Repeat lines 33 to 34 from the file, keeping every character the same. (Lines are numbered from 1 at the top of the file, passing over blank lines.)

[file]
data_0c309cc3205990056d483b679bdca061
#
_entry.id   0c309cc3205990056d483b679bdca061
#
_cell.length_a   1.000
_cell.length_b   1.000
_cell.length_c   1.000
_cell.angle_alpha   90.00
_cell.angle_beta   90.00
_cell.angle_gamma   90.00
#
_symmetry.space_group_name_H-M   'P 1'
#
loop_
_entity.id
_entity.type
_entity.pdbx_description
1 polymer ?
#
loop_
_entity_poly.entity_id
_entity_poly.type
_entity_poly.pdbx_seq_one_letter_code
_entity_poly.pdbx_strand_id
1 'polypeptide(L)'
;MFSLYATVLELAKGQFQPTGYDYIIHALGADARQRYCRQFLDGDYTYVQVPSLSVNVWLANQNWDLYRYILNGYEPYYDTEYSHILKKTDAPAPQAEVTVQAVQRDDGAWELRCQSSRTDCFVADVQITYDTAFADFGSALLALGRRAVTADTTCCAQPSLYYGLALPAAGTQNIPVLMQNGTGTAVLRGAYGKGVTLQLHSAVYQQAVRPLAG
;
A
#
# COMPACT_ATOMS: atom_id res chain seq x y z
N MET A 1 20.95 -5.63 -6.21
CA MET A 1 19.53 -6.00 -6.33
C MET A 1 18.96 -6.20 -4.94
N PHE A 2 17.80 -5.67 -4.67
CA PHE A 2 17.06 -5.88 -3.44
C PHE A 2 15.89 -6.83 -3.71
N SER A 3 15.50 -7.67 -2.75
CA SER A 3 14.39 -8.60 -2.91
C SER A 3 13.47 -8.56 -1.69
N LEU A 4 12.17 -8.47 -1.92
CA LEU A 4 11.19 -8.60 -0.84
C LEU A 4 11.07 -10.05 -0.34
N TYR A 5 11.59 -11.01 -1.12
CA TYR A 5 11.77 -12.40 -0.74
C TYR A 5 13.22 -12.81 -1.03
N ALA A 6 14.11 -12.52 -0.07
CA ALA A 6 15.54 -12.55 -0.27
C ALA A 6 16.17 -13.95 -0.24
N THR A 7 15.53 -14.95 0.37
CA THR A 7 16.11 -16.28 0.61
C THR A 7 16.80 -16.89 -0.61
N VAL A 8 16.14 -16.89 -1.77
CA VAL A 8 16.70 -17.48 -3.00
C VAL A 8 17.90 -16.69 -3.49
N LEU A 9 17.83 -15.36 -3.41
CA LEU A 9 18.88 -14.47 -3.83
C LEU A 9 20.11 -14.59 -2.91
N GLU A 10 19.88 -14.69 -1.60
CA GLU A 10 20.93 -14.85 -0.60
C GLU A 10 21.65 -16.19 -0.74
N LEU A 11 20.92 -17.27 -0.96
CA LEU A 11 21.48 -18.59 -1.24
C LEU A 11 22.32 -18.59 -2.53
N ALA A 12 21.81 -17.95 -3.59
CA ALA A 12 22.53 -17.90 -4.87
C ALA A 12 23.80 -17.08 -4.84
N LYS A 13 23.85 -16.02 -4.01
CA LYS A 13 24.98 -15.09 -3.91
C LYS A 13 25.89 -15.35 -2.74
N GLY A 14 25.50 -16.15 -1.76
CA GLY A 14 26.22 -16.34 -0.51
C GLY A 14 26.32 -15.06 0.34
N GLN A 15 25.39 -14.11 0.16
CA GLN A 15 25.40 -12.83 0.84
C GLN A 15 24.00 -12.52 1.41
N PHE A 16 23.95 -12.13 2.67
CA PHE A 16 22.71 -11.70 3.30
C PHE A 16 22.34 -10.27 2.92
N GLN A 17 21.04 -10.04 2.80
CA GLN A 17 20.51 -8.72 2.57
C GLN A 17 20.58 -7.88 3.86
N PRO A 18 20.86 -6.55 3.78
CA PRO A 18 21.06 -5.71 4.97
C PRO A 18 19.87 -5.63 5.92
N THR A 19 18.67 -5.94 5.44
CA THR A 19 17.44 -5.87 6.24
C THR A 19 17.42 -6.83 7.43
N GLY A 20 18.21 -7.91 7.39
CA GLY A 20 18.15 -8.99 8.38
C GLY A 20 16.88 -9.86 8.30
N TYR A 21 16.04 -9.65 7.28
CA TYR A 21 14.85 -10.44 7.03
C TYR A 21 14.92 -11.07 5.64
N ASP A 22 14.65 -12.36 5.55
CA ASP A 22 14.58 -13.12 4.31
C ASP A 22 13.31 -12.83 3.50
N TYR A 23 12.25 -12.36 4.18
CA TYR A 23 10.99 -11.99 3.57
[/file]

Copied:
C MET A 1 18.96 -6.20 -4.94
N PHE A 2 17.80 -5.67 -4.67